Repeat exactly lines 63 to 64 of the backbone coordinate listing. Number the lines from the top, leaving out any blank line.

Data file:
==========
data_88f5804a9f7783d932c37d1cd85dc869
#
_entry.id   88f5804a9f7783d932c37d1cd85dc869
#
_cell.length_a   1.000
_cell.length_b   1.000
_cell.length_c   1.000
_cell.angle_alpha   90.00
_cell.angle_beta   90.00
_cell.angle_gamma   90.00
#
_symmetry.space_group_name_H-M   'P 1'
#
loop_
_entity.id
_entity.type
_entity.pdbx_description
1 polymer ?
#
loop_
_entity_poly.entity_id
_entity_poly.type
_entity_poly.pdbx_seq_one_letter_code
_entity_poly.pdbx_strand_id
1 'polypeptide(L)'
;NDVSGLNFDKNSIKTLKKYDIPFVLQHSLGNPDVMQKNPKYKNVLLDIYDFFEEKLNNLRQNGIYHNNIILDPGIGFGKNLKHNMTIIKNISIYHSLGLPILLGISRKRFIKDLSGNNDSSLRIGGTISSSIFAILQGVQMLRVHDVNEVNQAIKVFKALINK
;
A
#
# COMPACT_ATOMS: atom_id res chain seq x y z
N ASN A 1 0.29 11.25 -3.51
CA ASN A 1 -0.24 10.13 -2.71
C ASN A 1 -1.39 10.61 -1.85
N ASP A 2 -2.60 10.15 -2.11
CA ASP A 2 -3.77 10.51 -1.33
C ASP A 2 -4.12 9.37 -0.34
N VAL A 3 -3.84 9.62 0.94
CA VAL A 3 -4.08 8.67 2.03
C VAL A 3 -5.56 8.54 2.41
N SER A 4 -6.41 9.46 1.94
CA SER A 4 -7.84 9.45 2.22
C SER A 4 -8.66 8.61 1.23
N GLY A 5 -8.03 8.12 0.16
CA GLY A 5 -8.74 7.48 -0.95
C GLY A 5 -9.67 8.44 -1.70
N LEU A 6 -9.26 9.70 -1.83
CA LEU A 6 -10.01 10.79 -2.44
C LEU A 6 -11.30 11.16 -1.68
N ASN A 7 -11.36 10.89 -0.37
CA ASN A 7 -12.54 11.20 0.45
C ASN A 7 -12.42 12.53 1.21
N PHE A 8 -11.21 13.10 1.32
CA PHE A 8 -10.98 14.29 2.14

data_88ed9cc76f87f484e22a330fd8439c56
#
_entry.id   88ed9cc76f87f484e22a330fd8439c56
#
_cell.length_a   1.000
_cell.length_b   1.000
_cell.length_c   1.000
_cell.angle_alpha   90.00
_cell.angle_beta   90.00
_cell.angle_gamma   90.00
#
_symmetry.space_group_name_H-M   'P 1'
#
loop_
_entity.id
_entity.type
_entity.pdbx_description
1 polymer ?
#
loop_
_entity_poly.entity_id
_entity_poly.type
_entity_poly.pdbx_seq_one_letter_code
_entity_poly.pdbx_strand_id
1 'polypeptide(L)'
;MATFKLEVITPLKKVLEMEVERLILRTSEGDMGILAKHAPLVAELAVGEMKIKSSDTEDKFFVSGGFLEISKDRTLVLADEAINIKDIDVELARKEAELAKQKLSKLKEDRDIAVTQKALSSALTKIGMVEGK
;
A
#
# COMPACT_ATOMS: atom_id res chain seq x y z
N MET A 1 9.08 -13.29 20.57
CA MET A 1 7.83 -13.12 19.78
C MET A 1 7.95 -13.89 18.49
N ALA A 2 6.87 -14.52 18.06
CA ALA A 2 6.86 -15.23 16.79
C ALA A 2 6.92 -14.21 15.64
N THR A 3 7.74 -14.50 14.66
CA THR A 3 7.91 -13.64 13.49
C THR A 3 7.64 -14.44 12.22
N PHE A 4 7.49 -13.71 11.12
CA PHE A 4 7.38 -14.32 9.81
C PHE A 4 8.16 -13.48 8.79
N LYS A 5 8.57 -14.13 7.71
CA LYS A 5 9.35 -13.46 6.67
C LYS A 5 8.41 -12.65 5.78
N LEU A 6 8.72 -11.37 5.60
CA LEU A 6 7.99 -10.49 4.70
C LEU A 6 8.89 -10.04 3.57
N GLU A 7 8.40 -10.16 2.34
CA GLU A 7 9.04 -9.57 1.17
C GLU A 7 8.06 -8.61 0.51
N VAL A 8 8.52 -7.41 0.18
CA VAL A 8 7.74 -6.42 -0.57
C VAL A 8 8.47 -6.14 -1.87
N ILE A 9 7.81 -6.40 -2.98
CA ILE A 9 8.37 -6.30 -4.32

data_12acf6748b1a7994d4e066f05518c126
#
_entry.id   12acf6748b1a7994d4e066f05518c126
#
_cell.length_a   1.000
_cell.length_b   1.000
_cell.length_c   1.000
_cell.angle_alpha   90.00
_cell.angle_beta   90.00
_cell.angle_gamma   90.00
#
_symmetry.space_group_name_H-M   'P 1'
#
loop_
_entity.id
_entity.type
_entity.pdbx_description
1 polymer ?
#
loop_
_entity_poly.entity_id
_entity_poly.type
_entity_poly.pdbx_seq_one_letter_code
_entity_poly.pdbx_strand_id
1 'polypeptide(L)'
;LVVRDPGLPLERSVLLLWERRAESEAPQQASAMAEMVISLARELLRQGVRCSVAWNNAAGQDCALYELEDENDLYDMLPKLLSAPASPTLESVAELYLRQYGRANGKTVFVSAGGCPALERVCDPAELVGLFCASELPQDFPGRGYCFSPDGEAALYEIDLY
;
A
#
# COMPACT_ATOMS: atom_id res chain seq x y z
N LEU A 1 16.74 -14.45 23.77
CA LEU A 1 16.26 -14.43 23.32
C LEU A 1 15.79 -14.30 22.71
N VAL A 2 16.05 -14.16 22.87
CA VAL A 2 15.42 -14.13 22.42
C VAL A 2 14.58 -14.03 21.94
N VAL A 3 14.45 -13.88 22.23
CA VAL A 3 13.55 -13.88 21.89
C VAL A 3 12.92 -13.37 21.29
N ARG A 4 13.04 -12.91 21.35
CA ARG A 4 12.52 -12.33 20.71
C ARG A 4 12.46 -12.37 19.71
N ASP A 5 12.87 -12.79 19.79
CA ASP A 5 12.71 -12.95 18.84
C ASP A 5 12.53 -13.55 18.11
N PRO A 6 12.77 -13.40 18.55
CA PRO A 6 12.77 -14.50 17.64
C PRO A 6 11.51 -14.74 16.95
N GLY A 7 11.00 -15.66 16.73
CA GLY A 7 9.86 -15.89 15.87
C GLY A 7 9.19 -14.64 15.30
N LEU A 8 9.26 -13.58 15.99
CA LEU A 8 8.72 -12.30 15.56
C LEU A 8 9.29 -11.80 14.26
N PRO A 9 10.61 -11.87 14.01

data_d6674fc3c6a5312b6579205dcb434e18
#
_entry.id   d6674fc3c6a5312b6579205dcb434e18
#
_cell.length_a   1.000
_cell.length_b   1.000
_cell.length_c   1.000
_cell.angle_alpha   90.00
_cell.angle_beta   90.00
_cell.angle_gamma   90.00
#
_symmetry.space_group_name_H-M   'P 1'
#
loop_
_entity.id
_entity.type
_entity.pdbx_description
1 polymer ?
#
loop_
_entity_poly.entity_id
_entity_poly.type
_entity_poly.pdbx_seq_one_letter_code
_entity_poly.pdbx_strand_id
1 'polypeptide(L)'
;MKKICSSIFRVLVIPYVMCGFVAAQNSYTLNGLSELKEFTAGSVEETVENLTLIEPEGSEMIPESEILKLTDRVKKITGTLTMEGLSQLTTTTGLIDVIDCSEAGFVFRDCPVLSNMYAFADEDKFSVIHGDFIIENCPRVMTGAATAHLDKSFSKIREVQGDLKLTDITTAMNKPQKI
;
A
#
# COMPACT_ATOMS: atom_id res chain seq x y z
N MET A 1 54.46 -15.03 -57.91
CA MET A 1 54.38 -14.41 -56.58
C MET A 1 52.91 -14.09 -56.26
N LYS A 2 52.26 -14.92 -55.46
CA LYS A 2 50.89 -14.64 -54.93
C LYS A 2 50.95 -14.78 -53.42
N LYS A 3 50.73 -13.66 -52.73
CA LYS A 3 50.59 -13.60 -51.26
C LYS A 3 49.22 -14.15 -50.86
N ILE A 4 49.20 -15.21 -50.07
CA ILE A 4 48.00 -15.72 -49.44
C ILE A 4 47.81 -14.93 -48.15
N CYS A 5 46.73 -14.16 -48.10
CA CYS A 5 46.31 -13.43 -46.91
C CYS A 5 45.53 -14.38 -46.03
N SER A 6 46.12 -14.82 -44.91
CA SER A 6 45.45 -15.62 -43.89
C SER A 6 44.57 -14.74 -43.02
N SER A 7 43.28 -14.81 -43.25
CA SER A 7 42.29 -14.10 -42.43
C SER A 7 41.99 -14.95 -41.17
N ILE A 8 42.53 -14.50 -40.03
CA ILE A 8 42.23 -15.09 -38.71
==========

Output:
_cell.angle_gamma   90.00
#